It was appropriate in the 19th Century, and the opening seems appropriate right now.
The response to the hurricane has been rather astounding. Colleges and elementary schools have opened their doors, shelters have opened all around the country. People ask where they can donate. The place to start looking might be here. This is humanity at its best.
But I would like to talk about New Orleans for a minute, the violence and the looting that goes on in the wake of the hurricane. These are not your middle-class or affluent people. These are the poorest of the poor - the ones who COULDN'T leave, the ones who were forced to hold on and hope. They were also prisoners, released from jail but not relocated. Homeless, wandering around aimlessly, often without the medication they require. New Orleans is rife with them, and it should not surprise anyone that when order collapses as so often does after a natural disaster, this demographic doesn't react in the most positive way.
However, it does surprise people. Newscasters, bloggers, politicians, cousins, friends, passers-by are all shocked and outraged by what they see. "How can something so tragic bring out the worst in so many?" they ask. I can't answer that. I've not been stuck in a city that is under water before. I've not had to spend three days hiding and hoping that someone will come to rescue me. I've not been without food, water, toilets, beds, and clean clothes for any appreciable amount of time. I've never watched news crews motoring by on boats talking about how much they wish they could help these "poor people," while shoving a camera at them and turning down the next street. I would hope that if I were confronted with a similar situation, I would act with a little more composure, but I can't say that I certainly would, and I doubt anyone else could honestly say so, either.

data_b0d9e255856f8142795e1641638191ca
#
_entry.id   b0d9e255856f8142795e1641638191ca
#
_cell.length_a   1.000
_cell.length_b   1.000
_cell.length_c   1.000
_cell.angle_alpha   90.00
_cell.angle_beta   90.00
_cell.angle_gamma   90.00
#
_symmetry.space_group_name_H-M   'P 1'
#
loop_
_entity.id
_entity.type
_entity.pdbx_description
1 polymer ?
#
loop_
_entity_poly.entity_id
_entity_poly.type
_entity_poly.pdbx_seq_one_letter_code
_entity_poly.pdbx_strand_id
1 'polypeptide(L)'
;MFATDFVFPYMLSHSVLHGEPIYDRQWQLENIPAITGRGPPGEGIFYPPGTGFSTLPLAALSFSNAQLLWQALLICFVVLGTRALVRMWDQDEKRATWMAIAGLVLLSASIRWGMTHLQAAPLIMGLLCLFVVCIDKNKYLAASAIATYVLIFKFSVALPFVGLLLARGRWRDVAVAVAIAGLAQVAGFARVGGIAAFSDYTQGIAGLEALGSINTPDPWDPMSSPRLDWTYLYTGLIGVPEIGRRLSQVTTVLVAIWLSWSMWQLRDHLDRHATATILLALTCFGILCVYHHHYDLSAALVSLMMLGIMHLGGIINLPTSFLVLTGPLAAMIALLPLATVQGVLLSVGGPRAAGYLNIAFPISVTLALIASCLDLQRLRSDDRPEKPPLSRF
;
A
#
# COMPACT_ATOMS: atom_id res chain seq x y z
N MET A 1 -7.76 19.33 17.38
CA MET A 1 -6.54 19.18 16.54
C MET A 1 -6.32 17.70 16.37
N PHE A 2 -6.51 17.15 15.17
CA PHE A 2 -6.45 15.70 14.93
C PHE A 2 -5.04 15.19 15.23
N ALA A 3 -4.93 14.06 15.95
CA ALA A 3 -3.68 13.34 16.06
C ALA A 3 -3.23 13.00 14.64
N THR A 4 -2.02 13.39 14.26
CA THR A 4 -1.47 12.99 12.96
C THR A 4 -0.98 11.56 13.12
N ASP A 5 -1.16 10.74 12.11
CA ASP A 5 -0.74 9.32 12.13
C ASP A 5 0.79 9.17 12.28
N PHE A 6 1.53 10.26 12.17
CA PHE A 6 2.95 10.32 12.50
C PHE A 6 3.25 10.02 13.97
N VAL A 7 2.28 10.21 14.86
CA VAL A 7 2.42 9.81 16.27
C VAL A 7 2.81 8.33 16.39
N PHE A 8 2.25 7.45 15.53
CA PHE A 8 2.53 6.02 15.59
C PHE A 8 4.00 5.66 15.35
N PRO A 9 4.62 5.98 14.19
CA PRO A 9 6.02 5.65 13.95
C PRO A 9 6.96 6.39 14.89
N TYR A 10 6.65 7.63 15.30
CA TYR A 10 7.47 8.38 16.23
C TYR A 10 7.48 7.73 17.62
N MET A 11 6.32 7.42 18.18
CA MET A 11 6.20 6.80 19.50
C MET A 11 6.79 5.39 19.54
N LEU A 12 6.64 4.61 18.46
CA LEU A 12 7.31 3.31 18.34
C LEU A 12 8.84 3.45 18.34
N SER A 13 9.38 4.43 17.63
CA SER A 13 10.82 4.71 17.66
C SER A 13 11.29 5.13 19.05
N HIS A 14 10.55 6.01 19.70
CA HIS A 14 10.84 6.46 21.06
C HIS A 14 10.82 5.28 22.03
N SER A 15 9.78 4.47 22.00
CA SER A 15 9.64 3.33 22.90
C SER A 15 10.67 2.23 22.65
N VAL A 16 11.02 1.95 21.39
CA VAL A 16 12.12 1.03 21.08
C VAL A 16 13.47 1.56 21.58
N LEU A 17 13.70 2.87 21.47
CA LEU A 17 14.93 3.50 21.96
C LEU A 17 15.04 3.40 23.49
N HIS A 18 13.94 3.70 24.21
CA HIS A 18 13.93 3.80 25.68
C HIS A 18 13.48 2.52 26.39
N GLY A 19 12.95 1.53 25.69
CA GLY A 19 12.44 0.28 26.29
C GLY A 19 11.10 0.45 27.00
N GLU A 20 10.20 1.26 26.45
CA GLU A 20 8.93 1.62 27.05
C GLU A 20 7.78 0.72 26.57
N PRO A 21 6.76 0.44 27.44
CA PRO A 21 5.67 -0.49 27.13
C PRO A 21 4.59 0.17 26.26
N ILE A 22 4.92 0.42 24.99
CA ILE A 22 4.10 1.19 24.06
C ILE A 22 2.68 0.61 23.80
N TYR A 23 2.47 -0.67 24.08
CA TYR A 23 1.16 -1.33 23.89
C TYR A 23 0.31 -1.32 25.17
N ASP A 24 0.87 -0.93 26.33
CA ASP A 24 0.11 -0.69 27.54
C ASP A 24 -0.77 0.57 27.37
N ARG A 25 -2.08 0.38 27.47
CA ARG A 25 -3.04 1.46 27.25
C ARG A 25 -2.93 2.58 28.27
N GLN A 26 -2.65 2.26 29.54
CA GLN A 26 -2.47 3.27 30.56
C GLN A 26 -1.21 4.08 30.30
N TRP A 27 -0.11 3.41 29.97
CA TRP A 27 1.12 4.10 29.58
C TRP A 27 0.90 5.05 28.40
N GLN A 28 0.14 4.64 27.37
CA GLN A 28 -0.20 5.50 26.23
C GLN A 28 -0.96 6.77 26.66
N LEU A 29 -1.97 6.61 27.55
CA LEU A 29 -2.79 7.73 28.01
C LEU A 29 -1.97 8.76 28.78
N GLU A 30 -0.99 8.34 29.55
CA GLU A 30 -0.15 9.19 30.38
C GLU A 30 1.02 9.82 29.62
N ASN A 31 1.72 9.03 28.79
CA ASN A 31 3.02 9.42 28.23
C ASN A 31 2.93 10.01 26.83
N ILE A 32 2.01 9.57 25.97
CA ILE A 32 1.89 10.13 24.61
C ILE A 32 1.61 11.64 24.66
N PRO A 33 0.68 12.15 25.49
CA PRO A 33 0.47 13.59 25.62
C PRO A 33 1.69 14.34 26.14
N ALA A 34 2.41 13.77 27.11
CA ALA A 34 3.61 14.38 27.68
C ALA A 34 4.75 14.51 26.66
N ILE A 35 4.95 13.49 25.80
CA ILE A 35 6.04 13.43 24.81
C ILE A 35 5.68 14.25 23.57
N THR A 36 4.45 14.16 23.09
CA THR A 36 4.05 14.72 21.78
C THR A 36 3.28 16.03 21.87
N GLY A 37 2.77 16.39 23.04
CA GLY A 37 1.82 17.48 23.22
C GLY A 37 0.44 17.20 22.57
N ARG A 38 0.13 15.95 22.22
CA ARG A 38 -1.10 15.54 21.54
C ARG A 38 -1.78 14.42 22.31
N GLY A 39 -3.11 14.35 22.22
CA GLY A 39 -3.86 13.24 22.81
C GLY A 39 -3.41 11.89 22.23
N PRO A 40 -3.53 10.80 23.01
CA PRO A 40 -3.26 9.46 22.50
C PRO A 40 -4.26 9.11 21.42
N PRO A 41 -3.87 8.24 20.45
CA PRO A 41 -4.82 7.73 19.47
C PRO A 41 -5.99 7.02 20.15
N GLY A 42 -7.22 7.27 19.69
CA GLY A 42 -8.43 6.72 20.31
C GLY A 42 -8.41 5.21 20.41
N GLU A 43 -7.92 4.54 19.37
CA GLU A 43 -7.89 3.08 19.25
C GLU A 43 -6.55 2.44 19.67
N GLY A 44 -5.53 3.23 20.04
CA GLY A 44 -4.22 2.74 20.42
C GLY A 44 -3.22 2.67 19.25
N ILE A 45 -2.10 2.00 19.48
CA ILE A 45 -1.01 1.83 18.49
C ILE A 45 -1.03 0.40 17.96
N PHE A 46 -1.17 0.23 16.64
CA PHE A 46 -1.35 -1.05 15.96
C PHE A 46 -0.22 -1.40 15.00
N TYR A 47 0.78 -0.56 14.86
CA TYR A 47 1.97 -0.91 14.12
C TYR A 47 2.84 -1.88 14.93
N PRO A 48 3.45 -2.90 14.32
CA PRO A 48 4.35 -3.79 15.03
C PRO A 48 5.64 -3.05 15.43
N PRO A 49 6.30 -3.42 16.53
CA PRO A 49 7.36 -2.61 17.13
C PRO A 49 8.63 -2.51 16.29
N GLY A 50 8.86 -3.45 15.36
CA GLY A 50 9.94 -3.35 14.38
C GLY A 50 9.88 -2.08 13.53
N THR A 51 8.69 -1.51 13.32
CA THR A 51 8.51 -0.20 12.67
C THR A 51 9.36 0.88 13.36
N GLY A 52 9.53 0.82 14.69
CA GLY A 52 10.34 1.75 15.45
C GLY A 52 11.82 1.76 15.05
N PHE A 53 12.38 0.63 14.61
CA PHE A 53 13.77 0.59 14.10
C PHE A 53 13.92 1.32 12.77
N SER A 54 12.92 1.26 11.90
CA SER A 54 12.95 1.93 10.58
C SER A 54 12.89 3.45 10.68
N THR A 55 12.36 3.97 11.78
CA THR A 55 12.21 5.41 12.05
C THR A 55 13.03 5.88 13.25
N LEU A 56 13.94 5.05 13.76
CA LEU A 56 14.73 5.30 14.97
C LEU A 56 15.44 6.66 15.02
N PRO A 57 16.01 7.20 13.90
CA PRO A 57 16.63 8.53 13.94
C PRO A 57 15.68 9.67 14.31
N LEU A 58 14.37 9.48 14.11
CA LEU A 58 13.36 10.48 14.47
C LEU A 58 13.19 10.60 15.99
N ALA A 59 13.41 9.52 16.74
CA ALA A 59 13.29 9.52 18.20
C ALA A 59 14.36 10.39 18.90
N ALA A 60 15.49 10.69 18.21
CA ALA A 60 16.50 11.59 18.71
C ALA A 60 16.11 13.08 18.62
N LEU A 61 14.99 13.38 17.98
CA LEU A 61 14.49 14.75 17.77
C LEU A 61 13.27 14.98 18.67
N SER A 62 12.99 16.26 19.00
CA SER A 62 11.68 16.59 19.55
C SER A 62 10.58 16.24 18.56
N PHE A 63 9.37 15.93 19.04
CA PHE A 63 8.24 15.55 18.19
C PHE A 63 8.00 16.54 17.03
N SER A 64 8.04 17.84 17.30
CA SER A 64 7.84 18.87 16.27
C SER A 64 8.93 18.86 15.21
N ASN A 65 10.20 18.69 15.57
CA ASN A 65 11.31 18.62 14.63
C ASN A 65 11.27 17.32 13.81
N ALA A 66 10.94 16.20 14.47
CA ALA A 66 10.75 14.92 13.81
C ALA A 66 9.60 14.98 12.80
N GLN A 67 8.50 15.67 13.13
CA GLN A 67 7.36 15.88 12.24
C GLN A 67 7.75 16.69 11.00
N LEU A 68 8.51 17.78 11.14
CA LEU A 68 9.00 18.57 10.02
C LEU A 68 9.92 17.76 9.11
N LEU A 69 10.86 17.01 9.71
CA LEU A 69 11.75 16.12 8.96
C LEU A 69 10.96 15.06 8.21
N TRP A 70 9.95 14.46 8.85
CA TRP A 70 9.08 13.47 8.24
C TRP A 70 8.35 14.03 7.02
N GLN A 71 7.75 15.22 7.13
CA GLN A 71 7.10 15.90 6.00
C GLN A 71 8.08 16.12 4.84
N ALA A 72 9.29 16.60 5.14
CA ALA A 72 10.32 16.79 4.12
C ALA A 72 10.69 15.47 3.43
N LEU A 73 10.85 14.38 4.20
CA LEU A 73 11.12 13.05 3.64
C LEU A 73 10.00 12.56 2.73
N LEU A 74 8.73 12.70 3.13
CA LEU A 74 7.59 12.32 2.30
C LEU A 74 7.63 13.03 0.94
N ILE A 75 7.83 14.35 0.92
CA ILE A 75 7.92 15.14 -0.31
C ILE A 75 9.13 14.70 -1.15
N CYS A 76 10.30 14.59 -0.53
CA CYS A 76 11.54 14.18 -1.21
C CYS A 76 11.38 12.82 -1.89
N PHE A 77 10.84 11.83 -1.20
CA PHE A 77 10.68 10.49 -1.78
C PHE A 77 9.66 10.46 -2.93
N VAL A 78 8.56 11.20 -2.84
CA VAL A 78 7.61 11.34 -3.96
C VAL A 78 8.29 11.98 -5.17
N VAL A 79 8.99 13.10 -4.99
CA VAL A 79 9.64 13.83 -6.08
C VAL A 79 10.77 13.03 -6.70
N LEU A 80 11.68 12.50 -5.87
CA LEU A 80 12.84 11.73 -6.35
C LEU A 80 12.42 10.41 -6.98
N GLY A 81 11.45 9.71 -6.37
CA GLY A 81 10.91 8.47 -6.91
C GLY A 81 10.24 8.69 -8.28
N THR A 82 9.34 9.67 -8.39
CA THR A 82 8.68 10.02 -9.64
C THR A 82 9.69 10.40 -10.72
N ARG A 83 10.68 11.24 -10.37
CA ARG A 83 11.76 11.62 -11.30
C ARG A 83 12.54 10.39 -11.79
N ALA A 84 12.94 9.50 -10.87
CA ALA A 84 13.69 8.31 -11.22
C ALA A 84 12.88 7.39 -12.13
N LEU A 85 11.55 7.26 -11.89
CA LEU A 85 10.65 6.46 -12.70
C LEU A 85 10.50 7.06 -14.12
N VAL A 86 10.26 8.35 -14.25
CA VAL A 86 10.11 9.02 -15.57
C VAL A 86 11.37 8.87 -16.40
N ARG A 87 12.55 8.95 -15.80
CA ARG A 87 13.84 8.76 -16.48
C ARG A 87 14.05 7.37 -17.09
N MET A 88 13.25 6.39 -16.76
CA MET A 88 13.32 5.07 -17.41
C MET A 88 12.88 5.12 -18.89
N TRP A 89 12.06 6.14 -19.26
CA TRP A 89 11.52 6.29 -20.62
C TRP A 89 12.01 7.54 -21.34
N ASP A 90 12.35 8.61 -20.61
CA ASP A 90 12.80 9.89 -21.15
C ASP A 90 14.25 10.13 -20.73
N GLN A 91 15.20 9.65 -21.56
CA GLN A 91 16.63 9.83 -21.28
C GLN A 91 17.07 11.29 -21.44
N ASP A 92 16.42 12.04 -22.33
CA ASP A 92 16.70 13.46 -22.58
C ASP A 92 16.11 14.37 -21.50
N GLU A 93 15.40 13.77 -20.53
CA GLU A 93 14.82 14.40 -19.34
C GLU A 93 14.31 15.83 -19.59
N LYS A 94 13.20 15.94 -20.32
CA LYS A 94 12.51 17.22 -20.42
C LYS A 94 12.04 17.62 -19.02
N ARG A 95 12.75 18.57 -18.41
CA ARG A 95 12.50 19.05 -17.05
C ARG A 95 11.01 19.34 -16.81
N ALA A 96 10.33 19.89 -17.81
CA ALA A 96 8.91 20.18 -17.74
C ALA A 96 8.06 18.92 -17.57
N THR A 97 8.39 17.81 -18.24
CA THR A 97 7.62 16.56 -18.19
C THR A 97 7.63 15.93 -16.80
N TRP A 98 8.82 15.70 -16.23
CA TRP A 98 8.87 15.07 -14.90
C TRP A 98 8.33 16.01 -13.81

Let's get something straight. This is not George Bush's fault. It's not Congress' fault, it's not the fault of the Governor of Louisiana, or the Mayor of New Orleans. Nature happened. We as a people did not have the time or the resources to move so many people in such a short amount of time. It makes me ill to hear people use the tragedy and the aftermath for political gain. What would you have the President do? Get a hose and siphon the water out by himself? Sure statements like "We'll be stronger as a nation for seeing our way through this" sounds trite, but it is not something people should attack (New York Times). There is difficulty getting military to the area. Guess what? We're at war. We can't call the Iraqis and Taliban and ask them for a time out while we go mop up. Our resources are stretched thin, we need to do what we can with what we have. If you are so critical about the size of the military, then enlist. They are taking applications. If you are unwilling to support the military, then find another way to help. Look at the link above.
This is a trying time for so many; and for a lot of people, the amount of damage done has yet to sink in. This is not the time to criticize, despite any inclination to do so. This is the time to help. We've got the rest of our lives to criticize people from our desks and easy chairs; there are thousands right now who won't if we don't help.